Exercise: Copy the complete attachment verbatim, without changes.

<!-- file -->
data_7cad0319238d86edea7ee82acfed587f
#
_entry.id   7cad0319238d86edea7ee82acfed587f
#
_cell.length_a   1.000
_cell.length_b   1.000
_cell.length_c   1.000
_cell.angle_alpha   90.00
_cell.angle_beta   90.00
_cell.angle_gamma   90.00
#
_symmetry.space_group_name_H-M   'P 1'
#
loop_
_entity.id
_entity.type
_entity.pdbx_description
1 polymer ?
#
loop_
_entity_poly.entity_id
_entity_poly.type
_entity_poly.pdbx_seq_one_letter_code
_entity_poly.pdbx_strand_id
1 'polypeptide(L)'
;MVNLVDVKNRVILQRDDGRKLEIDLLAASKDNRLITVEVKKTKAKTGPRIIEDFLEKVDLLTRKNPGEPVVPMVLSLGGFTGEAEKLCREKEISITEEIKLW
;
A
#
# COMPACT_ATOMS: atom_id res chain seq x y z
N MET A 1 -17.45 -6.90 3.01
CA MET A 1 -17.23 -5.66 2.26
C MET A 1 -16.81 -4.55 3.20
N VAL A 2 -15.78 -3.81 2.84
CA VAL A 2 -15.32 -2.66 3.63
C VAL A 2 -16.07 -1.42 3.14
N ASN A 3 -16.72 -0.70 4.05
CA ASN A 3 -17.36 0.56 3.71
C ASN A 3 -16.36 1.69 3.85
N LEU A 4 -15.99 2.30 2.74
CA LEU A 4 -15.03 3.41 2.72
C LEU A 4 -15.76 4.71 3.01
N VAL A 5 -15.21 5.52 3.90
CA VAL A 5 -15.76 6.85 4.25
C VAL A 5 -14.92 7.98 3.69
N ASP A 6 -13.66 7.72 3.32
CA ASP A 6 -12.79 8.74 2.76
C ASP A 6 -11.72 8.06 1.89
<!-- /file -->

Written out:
data_7cad0319238d86edea7ee82acfed587f
#
_entry.id   7cad0319238d86edea7ee82acfed587f
#
_cell.length_a   1.000
_cell.length_b   1.000
_cell.length_c   1.000
_cell.angle_alpha   90.00
_cell.angle_beta   90.00
_cell.angle_gamma   90.00
#
_symmetry.space_group_name_H-M   'P 1'
#
loop_
_entity.id
_entity.type
_entity.pdbx_description
1 polymer ?
#
loop_
_entity_poly.entity_id
_entity_poly.type
_entity_poly.pdbx_seq_one_letter_code
_entity_poly.pdbx_strand_id
1 'polypeptide(L)'
;MVNLVDVKNRVILQRDDGRKLEIDLLAASKDNRLITVEVKKTKAKTGPRIIEDFLEKVDLLTRKNPGEPVVPMVLSLGGFTGEAEKLCREKEISITEEIKLW
;
A
#
# COMPACT_ATOMS: atom_id res chain seq x y z
N MET A 1 -17.45 -6.90 3.01
CA MET A 1 -17.23 -5.66 2.26
C MET A 1 -16.81 -4.55 3.20
N VAL A 2 -15.78 -3.81 2.84
CA VAL A 2 -15.32 -2.66 3.63
C VAL A 2 -16.07 -1.42 3.14
N ASN A 3 -16.72 -0.70 4.05
CA ASN A 3 -17.36 0.56 3.71
C ASN A 3 -16.36 1.69 3.85
N LEU A 4 -15.99 2.30 2.74
CA LEU A 4 -15.03 3.41 2.72
C LEU A 4 -15.76 4.71 3.01
N VAL A 5 -15.21 5.52 3.90
CA VAL A 5 -15.76 6.85 4.25
C VAL A 5 -14.92 7.98 3.69
N ASP A 6 -13.66 7.72 3.32
CA ASP A 6 -12.79 8.74 2.76
C ASP A 6 -11.72 8.06 1.89